The end of the ride…the adventure’s over – our final post

IMG_0453 Finally we reach the end. We’ve had our adventures and made loads of friends, especially in Iran, and over the last 12 months we’ve learned so much about the world, about different societies, cultures, languages, history and about how all these disparate people deal with life in the varied regions through which we’ve cycled. Mongolia, Pakistan and Iran were highlights but everywhere was interesting in it’s own way.

We’ve had time to reflect upon the things we’ve seen, to bore people with our experiences (they did make the mistake of asking) and increasingly to spend more and more time following the valiant attempts of the Iranian people to get the freedom that they all wish for and so deserve. ‘Where is their vote?’

We’re starting to crave bacon, sausages, different clothes, a little bit of consumerism and we miss our friends and family. We’re not really sure where home is so we’re off to England and then Canada before heading off to Dubai to teach there for two years.

The route guides should be good for a few years of cycling so feel free to make use of them, visa info changes constantly so make use of the Thorn Tree on Lonely Planet of you need more up to date info. Feel free to email us for information using the email link if you’re thinking about cycling anywhere along this route yourself and want advice. If you use the guides and they’re wrong then let us know and we’ll update them.

Thanks for reading and a huge thanks to all our friends who helped us while we’ve been away….Jules, Jo and Rob, you’re all absolute stars.

Simon Taylor and Isabelle Bedard        June 2009



Kelebekler Vadisi – Butterfly Valley - a Turkish paradise

We’re at the end of our journey and have reached our final destination for this cycle ride. We’d always intended to get to Butterfly Valley and now we’re here it’s absolutely magic.

It’s changed, there are new tree houses, people here have changed but the valley is still beautiful.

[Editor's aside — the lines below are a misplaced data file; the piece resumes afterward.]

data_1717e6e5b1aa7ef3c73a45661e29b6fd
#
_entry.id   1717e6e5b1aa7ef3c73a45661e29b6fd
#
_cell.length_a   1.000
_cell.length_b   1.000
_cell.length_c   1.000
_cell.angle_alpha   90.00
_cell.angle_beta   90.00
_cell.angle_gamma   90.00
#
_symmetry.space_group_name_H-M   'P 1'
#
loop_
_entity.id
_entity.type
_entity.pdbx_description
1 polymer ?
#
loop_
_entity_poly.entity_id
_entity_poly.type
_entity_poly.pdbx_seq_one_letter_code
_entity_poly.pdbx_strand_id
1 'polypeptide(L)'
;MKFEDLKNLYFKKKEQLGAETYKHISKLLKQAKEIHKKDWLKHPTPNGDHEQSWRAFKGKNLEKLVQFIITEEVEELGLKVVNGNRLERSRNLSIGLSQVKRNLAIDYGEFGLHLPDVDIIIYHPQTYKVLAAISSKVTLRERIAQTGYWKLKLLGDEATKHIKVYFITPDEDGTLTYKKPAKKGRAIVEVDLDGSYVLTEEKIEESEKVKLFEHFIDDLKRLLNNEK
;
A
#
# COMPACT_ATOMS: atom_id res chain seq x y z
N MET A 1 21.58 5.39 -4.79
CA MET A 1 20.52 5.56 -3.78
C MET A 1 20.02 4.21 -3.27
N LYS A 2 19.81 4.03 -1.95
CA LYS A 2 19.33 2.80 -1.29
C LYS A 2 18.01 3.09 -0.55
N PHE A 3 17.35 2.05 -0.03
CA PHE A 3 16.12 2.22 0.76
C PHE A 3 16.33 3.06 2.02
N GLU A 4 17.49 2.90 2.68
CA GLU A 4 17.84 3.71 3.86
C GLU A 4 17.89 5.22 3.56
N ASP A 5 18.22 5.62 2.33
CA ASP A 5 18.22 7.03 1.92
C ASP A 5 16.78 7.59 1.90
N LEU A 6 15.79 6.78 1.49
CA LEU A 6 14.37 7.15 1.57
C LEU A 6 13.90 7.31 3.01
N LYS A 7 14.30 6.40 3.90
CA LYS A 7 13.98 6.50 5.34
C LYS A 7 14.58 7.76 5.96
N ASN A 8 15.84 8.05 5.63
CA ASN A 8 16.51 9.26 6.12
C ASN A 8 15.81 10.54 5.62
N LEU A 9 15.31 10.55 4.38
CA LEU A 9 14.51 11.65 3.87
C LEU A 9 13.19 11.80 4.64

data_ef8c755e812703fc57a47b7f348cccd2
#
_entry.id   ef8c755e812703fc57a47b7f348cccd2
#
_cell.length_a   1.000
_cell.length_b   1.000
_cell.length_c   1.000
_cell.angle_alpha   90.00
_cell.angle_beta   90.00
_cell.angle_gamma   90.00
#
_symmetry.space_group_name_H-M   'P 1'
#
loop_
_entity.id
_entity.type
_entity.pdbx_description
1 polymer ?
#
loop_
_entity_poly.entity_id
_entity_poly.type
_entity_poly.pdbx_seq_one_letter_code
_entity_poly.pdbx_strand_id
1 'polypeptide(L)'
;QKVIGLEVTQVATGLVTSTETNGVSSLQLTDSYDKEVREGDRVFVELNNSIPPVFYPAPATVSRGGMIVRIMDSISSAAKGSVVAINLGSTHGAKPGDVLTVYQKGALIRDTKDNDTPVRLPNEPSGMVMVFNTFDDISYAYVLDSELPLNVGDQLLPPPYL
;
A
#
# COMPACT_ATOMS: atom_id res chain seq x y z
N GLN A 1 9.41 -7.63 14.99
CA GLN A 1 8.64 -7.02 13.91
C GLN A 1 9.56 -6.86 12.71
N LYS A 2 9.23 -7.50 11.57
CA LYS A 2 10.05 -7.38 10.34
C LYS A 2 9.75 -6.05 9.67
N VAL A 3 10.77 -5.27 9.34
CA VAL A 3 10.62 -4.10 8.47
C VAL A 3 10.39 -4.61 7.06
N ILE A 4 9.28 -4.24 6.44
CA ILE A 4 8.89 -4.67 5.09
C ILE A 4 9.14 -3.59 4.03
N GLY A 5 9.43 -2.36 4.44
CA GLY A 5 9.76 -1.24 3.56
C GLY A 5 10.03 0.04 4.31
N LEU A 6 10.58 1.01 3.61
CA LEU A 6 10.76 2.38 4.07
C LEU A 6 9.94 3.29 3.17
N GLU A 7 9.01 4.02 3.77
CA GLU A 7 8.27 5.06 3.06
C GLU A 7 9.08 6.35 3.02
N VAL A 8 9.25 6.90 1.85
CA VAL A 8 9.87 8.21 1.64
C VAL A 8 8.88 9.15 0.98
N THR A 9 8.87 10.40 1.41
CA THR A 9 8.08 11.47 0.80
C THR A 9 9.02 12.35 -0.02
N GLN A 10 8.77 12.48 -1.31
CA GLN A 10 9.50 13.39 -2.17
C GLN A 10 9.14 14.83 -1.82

I first discovered this place about 18 years ago and have been coming back every year or two to relax and switch off from the world of work in the UK.

About 25 years ago a farmer from one of the local village perched high up on the cliffs, sold the orange and lemon tree covered valley to a private person who promptly chopped down all the trees ready to develop the valley for mass tourism.
The end of the valley was (and still is) a breeding site for thousands of butterflies and luckily the land was then bought by a co-operative of Turks with the sole idea of preventing it from being developed. They managed to get the land protected by law and each year one of the co-op runs a small eco friendly camp and restaurant in the valley for a few months in the summer. You can camp on the beach or stay in wooden ‘tree houses’ but no-one can build any permanent structures so nothing much changes, especially when huge storms destroy most of the wooden huts every winter.
With all the rain that Turkey has had this spring, the valley is lush and more beautiful than ever, the waterfalls at the end of the valley are poring with water and climbing up to the top waterfall has become even more exciting.

Here’s some more photos from in the valley and also from George House and some of the coastal paths above the valley: